You can find someone to teach you virtually anything and folks are happy to share what they know.  You will easily be able to barter or find inexpensive classes.  Or splurge and take up tap lessons or go to drawing school.  Just learn something new.

What skill would you like to learn?

2. Take Care of Your Body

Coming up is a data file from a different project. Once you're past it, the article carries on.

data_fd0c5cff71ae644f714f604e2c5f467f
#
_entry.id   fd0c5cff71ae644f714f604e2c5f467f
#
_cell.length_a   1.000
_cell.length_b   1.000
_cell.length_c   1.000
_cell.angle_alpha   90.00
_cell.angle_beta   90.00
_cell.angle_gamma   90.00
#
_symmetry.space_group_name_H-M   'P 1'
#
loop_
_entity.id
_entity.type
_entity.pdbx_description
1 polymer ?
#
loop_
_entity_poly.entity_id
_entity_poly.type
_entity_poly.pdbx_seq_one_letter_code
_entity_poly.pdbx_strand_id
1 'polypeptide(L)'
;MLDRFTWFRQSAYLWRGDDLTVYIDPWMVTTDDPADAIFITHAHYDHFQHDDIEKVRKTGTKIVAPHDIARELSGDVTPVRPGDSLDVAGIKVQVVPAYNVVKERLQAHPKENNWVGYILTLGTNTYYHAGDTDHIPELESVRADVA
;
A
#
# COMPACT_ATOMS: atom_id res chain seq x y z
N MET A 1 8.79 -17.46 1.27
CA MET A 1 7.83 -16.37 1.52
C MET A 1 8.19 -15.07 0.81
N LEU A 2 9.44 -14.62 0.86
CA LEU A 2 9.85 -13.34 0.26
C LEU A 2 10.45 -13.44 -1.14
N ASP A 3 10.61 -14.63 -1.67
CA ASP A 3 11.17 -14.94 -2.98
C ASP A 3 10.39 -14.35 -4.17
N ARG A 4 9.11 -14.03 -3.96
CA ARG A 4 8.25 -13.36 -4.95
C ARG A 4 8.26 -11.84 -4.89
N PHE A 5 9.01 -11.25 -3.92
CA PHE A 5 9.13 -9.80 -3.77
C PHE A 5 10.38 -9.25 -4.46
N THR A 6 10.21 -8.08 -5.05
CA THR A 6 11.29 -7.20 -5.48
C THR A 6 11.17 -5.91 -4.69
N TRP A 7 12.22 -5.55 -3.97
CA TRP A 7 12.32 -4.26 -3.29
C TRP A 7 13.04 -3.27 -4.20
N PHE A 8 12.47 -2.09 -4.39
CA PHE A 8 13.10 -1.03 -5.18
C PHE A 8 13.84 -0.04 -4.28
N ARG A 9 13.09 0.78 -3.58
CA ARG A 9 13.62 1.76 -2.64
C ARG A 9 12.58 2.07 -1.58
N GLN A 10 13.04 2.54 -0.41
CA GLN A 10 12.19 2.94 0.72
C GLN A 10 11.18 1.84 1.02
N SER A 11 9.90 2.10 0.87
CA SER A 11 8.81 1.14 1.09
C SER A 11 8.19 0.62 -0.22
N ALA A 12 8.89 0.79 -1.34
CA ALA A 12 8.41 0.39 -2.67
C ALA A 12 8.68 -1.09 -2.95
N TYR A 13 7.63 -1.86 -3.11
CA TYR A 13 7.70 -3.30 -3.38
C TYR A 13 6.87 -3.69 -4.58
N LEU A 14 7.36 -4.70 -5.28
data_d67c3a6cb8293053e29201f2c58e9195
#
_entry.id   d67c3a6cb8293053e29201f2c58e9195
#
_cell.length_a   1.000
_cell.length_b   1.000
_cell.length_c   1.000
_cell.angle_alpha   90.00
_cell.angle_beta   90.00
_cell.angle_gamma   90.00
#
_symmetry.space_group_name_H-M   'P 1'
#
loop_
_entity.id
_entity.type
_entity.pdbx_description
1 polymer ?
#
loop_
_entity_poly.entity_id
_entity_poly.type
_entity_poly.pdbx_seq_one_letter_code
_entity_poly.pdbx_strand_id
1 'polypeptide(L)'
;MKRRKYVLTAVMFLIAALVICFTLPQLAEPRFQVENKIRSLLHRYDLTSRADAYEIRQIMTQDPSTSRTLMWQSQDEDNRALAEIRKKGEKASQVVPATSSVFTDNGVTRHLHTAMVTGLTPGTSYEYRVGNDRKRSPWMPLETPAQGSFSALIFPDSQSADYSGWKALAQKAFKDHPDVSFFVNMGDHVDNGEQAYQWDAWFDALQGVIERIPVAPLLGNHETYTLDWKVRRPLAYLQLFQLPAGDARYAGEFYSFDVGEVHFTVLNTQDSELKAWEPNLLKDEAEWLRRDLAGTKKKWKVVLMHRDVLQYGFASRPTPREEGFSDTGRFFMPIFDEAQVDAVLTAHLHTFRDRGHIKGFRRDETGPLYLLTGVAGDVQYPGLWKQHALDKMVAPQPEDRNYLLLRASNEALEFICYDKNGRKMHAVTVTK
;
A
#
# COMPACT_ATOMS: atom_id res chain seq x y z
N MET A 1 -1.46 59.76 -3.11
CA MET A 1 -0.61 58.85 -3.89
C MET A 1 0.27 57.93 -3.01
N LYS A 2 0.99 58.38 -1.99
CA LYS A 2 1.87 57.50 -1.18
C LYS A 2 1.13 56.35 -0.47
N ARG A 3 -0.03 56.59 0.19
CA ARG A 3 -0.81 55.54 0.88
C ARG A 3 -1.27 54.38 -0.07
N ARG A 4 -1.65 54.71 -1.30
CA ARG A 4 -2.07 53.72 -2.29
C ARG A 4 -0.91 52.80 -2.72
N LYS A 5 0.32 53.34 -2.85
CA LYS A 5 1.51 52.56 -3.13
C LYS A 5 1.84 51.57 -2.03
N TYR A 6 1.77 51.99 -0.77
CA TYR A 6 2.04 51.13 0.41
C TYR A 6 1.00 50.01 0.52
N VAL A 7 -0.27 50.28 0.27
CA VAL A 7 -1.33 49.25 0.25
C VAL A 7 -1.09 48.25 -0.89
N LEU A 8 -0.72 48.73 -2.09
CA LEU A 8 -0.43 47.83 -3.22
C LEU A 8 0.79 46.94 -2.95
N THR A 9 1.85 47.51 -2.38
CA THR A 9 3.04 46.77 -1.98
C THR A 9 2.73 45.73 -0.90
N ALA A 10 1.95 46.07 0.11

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We can all do the things we love a lot easier if we feel good.  Identifying and implementing what we need to feel our best is very important and shouldn’t be put off!  We all have different needs and cannot just blindly follow the latest fad or phase.  For me, I need to change the way I eat.  A year ago, after twenty plus years of being a vegetarian, I decided to start eating meat again.  The prairie lifestyle and the organic farms around me, not to mention being out of things to cook, inspired me to try it.  It would be a more self sufficient way to eat as well since I could easily pack my freezers with friends’ harvests.  In one year, I became depressed, my face showed more wear and tear, my stomach always hurt, I had heartburn every night for the first time in my life, and I was lethargic and tired all the time.  My husband wasn’t faring much better.  His acid reflux came back, chronic congestion, and breathing issues ensued.  He gained weight and was also tired all the time.  Enough was enough.  I sold every bit of meat in the refrigerator.  We are starting our mornings with a quart of green smoothies filled with spinach, aloe vera, frozen berries and rhubarb packed away earlier in the season.  Apples, also from Aunt Donna’s, and bananas, pumpkin, spices, anything else I can find filled with antioxidants goes into the fabulous Vitamix and is already infusing our bodies with more nutrients than we have had for a long time.  The hole in my stomach is healing and I can sleep now.  All digestive ailments have gone away.  Doug is detoxing pretty harshly but will feel better soon.